There is no guarantee as to how much money is left to repay bondholders. For example, following an accounting scandal and a Chapter 11 bankruptcy of telecommunications giant Worldcom in 2004, 35.7 cents were paid on the dollar.  In the event of bankruptcy involving a reorganization or recapitalization as opposed to liquidation, bondholders may ultimately reduce the value of their bonds, often by exchanging a small number of newly issued bonds. Historically, another emissions practice was for the lending public authority to issue bonds over a period of time, usually at a fixed price, based on market conditions for quantities sold on a given day. This is called the tap or bond-tap show.  Bonds are mainly bought and traded by institutions such as central banks, sovereign wealth funds, pension funds, insurance, hedge funds and banks. Insurance companies and pension funds have debts that essentially include fixed amounts to be paid on fixed dates. They buy bonds to meet their debts and may be constrained by law. Most people who want to hold bonds do so through bond funds. Yet in the United States, nearly 10% of the outstanding bonds are held directly by households. Changes in the price of a loan have an immediate effect on the investment funds that hold these bonds.
If the value of the bonds in their trading portfolio decreases, the value of the portfolio also decreases. This can be detrimental to professional investors such as banks, insurance companies, pension funds and asset managers (whether the value is immediately “marked” or not). If there is a chance that an individual bondholder will have to sell and “pay” his bonds, interest rate risk could become a real problem, and conversely, bond market prices would rise if the prevailing interest rate fell, as was the case between 2001 and 2003. One way to quantify the interest rate risk of a loan is its lifetime. Efforts to control this risk are called immunization or protection. The coupon is the interest rate that the issuer pays to the bearer. For fixed-rate bonds, the coupon is fixed for the duration of the loan. For variable rate bonds, the coupon varies throughout the life of the loan and is based on the movement of a money market benchmark rate (often LIBOR). Bond markets may also differ from equity markets because, in some markets, investors sometimes do not pay brokerage commissions to traders with whom they buy or sell bonds. On the contrary, traders derive income from the spread or the difference between the price at which the trader buys a bond from an investor – the price of the offer – and the price at which he sells the same loan to another investor – the price of the question or offer. The offer/offer spread represents the total cost of the transaction related to the transfer of a loan from one investor to another.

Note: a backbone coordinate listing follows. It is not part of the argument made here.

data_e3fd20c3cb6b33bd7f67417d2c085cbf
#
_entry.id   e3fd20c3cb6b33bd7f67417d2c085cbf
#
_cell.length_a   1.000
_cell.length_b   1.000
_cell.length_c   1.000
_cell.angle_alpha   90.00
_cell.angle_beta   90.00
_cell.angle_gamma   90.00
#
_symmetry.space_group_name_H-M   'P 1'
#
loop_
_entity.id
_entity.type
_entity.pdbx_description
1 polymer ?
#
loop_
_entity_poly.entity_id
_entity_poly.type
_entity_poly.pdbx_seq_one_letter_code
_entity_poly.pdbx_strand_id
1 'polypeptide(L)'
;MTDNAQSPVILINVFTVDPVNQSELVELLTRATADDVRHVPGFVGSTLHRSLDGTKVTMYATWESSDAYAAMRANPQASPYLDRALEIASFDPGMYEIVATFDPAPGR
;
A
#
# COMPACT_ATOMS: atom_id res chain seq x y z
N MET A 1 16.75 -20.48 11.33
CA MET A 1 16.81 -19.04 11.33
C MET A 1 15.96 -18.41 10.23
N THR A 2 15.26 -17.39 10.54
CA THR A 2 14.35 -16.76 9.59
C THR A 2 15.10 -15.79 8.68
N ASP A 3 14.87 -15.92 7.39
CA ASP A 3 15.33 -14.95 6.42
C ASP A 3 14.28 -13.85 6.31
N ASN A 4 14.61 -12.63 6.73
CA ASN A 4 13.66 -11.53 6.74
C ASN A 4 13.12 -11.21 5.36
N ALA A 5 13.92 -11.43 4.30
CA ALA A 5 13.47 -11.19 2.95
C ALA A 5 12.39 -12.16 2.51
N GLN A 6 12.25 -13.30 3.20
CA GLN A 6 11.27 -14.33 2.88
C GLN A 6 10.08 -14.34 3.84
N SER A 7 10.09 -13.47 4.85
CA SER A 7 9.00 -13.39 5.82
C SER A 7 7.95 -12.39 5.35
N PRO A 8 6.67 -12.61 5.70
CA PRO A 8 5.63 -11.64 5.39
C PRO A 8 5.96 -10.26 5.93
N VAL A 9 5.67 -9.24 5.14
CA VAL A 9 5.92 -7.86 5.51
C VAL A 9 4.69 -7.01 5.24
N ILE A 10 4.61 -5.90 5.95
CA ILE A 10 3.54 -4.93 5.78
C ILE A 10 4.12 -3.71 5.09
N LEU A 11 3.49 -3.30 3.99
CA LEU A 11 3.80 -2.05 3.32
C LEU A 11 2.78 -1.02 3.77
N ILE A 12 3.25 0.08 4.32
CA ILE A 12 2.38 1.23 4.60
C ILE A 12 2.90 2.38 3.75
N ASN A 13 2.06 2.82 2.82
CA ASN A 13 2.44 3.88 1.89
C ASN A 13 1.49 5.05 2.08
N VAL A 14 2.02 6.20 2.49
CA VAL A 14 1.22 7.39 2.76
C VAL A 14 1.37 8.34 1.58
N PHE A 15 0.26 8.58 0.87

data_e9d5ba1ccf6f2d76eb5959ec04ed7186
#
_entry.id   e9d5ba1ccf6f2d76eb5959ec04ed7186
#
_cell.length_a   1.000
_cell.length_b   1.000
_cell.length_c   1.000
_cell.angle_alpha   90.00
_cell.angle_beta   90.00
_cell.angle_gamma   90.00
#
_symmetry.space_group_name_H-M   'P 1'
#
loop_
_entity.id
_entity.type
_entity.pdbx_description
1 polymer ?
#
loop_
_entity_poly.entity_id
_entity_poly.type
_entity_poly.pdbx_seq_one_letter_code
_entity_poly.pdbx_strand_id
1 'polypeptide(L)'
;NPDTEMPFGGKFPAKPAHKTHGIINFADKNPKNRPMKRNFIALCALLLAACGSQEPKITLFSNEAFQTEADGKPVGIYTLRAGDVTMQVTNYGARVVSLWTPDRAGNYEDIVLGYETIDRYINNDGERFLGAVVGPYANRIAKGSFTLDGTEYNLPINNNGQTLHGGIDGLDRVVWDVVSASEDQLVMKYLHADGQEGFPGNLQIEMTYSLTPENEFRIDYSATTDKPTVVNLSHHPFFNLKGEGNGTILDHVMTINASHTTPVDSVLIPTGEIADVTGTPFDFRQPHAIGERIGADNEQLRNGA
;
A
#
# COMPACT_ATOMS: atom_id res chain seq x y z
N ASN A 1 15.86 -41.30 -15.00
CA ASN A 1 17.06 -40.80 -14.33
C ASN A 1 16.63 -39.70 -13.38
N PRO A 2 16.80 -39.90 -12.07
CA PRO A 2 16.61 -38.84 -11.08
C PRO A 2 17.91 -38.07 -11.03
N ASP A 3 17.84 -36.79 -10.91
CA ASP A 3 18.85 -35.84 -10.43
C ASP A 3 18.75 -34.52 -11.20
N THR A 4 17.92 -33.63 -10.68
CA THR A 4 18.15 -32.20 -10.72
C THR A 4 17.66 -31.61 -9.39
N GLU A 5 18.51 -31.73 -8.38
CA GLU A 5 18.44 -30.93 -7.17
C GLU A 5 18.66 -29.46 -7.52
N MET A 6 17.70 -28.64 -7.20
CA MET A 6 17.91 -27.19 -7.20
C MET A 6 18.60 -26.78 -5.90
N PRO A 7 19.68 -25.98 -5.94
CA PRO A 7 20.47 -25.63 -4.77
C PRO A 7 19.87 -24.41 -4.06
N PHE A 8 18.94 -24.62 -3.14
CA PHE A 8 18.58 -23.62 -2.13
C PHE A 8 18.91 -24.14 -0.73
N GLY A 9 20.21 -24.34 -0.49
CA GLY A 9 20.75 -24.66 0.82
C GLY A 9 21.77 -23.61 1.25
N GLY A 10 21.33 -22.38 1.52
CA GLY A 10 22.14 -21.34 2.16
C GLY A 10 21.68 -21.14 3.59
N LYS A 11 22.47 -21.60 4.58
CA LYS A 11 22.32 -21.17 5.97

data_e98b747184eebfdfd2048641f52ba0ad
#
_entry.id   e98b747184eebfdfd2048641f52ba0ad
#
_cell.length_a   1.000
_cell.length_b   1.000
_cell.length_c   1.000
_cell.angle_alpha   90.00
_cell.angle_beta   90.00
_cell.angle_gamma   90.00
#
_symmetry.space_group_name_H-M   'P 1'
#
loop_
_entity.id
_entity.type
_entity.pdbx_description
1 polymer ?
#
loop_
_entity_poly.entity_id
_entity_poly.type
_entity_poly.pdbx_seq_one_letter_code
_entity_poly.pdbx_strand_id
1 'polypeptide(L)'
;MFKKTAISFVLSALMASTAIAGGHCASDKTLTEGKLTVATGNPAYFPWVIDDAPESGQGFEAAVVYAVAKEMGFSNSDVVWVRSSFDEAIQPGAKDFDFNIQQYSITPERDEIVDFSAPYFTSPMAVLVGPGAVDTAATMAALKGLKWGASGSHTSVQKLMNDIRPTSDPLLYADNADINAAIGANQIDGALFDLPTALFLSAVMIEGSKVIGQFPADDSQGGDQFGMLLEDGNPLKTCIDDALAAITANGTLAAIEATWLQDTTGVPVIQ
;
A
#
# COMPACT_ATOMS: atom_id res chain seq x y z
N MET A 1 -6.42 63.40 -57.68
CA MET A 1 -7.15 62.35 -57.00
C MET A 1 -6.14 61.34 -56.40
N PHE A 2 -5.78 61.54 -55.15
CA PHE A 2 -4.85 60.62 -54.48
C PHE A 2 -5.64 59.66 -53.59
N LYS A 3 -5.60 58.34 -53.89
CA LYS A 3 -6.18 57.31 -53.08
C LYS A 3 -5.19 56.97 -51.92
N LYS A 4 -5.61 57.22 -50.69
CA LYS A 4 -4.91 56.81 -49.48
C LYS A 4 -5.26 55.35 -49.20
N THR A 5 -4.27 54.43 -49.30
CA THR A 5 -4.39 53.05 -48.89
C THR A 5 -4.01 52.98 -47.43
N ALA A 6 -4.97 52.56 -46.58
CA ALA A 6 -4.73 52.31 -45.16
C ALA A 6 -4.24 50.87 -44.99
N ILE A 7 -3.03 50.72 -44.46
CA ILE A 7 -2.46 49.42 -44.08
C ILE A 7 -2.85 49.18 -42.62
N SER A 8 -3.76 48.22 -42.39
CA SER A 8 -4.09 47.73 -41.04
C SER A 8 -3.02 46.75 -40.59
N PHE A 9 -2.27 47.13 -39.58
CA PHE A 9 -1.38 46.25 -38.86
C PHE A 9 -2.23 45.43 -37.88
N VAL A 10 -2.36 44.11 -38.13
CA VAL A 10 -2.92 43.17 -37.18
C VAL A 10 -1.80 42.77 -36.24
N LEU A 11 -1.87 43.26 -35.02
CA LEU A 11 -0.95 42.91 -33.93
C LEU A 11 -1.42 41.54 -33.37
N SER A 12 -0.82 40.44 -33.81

For portfolio management and performance measurement, there are a number of bond indices, similar to the S-P 500 or Russell index for equities. The most common U.S. benchmarks are Bloomberg Barclays US (formerly Lehman Aggregate), Citigroup BIG and Merrill Lynch Domestic Master. Most indices are parts of larger index families that can be used to measure global bond portfolios or can be subdivided by maturity or sector for the management of specialized portfolios. The issue price at which investors buy the bonds when they are first issued is generally equal to the nominal amount. The net proceeds received by the issuer are therefore the lower emission price of the issuance costs.
Viajes Bojorquez 2015 Diseño y Desarrollo por Hydis